Finding Common Ground for the Small-Business Community | Commentary
The midterm elections mean a Republican majority with a vastly different congressional agenda. As many anticipate this new set of legislative priorities, there’s much discussion around the potential for a “grand bargain.” Polls have consistently shown Republican and Democratic voters overwhelmingly united on one key issue — growing America’s economy.
There is no greater economic engine for our economy and job growth than the mom-and-pop businesses lining America’s Main Streets. From plumbers to consultants, the small-business community represents the heart of the middle class — and a prime area where Congress and the White House can work together to find common ground.
The issues the new Congress can address are vast when it comes to America’s small-business community. At every turn, roadblocks remain, hindering the growth and expansion of small business from blue states to crimson congressional districts across the country. If Congress and the administration want to come together and tackle the biggest issues facing the economic engine of America, here are three areas where they should start:
Providing Access to Affordable
Despite the challenges of the Affordable Care Act, the new health care system is the law of the land. Unfortunately, premiums for health care coverage have not been reduced to affordable levels for many small businesses, some of which have elected to take the penalty for not enrolling. In order to provide affordable health care for all small businesses, Congress should adopt a new, less-expensive tier of coverage — the copper plan — that would require plans to cover 50 percent of medical costs, 18 percent less than currently available bronze plans.
It is estimated with the copper plan that an additional “350,000 Americans could keep their employer sponsored insurance in 2016, and because fewer people would access exchange subsidies, taxpayers would spend $5.8 billion less, while employers and individuals would pay $5.5 billion less in penalties.”
Expanding the Flexibility of Effective Health Care Tools
Further reducing options for small businesses, the ACA has changed the use of Health Reimbursement Accounts. A powerful and effective tool for small businesses, HRAs have long offered the small employers a way to offer financial assistance for medical costs — such as co-pays, prescriptions and deductibles — of their employers, even if they are unable to over a group plan. But the administration as issued technical guidance that employers who meet the ACA’s “Essential Health Benefits” can continue to offer HRAs, eliminating it for employers under 50 who are not compliant.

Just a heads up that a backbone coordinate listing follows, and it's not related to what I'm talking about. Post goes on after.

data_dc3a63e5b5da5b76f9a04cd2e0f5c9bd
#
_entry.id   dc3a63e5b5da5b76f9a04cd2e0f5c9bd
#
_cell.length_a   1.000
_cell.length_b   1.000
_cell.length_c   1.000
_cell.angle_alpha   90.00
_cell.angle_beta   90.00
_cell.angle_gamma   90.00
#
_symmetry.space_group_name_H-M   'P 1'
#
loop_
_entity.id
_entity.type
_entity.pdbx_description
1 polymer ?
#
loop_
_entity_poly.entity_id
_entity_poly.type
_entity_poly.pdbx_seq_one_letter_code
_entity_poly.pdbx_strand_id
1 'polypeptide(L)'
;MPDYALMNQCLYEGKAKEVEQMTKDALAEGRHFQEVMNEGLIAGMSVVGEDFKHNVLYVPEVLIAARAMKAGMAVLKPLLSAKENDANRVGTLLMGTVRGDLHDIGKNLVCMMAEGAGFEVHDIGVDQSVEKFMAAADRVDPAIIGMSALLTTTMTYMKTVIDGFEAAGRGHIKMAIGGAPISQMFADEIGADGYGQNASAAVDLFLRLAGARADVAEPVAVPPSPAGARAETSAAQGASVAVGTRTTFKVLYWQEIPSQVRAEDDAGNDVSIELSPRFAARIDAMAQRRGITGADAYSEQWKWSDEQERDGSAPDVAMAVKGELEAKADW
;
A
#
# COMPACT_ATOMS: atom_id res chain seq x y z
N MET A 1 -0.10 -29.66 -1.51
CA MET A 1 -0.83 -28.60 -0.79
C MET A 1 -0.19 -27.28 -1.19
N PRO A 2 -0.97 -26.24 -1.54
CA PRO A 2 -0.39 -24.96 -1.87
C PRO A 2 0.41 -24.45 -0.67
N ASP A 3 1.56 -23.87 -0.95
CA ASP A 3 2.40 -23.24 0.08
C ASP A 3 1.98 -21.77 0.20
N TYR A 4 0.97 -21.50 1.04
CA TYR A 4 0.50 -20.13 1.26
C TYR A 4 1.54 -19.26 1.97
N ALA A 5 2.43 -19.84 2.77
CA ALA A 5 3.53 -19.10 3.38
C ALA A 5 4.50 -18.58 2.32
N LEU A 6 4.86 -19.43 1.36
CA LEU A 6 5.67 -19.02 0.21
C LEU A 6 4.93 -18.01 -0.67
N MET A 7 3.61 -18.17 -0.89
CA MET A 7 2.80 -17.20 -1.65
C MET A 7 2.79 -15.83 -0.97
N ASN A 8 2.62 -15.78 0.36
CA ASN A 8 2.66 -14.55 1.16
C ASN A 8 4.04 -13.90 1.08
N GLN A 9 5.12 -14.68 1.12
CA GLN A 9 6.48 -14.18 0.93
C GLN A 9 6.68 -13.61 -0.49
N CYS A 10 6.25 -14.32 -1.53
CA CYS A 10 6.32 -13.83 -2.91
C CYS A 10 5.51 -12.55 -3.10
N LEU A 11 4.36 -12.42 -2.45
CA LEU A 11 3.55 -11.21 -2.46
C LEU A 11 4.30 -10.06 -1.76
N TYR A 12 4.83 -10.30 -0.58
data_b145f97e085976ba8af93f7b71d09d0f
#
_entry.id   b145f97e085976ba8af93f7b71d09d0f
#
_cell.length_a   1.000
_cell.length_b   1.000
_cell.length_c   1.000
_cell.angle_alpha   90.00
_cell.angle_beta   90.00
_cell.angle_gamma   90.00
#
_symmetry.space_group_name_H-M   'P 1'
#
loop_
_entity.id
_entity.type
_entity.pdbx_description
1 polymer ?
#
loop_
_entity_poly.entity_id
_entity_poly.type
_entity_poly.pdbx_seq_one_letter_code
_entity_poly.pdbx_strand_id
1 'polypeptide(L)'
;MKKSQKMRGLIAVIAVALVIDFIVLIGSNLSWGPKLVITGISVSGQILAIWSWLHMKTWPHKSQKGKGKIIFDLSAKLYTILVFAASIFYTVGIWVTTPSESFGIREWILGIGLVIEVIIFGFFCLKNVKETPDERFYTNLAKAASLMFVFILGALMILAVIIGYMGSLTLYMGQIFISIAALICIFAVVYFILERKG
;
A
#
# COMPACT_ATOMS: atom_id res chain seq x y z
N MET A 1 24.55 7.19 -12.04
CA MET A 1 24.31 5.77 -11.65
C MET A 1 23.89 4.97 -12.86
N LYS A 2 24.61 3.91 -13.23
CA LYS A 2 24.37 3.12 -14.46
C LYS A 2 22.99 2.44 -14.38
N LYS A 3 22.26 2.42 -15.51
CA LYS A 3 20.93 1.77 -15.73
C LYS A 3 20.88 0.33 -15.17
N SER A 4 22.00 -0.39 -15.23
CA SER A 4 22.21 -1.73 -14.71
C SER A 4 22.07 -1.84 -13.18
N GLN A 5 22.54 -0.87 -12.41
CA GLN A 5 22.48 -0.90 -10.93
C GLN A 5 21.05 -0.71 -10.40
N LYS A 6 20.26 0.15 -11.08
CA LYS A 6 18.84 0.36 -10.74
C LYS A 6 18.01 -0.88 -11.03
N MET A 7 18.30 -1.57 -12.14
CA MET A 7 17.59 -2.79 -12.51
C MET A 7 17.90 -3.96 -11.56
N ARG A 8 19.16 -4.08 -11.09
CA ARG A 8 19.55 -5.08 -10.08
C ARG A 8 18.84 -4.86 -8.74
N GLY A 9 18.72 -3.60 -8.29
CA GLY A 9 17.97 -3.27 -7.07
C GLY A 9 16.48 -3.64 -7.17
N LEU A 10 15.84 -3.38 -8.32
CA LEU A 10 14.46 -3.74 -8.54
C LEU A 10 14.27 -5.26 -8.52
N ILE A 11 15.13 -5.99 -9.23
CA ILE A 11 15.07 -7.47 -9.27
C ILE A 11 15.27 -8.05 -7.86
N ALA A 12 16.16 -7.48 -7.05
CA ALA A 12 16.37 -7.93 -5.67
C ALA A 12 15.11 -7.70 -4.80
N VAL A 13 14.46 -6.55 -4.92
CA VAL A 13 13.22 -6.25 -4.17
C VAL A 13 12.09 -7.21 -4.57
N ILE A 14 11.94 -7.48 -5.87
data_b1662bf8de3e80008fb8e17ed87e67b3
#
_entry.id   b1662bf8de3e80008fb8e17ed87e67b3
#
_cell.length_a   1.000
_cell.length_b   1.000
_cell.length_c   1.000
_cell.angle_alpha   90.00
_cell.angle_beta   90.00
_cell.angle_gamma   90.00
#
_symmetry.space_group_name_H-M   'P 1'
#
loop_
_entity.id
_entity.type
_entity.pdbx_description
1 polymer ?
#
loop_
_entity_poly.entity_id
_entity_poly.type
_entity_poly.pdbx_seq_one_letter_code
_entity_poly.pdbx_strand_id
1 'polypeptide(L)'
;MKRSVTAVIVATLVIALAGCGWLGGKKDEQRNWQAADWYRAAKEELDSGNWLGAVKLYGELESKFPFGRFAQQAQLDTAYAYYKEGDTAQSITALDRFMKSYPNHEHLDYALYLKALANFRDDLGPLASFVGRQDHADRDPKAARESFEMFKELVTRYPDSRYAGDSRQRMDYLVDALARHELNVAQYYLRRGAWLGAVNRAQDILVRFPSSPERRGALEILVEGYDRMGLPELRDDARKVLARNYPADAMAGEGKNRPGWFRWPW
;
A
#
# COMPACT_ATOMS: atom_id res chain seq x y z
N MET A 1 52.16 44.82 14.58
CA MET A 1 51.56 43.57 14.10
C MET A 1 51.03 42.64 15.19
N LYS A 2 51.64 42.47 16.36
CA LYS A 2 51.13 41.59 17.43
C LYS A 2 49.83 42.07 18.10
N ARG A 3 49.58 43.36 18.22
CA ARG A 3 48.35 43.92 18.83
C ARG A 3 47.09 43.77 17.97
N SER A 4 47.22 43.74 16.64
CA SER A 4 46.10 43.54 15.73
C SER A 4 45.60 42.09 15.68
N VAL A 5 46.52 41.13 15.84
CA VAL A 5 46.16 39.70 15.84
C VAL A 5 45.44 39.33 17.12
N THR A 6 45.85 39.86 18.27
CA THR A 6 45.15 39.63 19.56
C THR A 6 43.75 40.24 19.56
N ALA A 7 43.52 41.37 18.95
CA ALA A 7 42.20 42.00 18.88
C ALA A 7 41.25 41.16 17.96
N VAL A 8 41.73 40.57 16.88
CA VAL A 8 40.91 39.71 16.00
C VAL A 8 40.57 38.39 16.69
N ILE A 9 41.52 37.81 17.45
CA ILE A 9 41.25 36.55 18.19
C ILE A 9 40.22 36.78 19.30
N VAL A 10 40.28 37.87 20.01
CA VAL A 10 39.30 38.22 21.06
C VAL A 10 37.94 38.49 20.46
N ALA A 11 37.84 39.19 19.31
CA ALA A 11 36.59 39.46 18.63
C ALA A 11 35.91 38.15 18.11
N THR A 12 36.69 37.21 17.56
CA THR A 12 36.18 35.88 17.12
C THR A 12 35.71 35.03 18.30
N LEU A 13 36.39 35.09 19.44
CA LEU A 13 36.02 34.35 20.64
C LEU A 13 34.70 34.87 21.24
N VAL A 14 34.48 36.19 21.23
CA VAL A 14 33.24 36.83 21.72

HRAs are clearly not a qualified health care plan, but rather an option for employers to help support their employees by offering financial assistance for health care. This new rule has had a major impact on many in the small-business community who are unable to offer this assistance. By clarifying these rules — through bipartisan legislative action — Congress and the administration has the opportunity to expand the applicability of HRAs as a means of providing financial relief to employees, as it relates to out-of-pocket health care expenses.
Fair and Simple Tax Reform
One of the often-discussed priorities of the new majority is reforming our nation’s tax code. Unfortunately, much of the discussion about tax reform usually centers on corporate tax reform. But in order for our economy to strengthen and benefit the full workforce — small and large businesses alike — our nation must move forward with a comprehensive approach to tax reform that makes our code fair and simpler, and includes individual tax reforms. These individual changes are small tweaks that can be included in any large, comprehensive package and are fertile ground for bipartisan cooperation on any reform package:
Amending the definition of “employee” to include an owner of a sole proprietorship to take advantage of additional benefits;
Simplifying the definition of a independent contractor to clarify a workers’ status;
Streamlining the deduction process, such as creating a standard schedule C-Z by expanding as many deductions as possible for business expenses.
Our message to Congress: Listen to all of the American people by supporting policies that help grow our economy and create jobs. If Democrats and Republicans want to come together to move our country forward, they can start finding common ground by advancing the priorities of America’s smallest business community.
Katie Vlietstra is vice president for government relations and public affairs for the National Association for the Self-Employed.